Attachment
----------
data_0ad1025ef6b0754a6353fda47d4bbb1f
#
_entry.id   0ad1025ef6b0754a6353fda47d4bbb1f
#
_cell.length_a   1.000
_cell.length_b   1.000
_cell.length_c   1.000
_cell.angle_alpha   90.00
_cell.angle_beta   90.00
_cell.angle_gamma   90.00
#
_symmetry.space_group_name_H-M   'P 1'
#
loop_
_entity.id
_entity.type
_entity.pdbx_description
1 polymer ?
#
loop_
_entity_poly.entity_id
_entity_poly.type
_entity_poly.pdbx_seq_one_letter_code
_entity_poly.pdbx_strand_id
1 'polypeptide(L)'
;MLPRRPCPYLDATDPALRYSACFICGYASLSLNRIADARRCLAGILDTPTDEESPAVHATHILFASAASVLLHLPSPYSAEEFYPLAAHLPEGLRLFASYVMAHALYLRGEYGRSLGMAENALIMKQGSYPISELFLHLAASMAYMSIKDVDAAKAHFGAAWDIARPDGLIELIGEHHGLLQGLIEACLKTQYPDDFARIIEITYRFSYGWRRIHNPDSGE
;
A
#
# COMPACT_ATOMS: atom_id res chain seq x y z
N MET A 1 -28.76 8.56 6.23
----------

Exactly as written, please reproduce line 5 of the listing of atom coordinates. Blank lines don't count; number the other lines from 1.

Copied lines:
_cell.length_a   1.000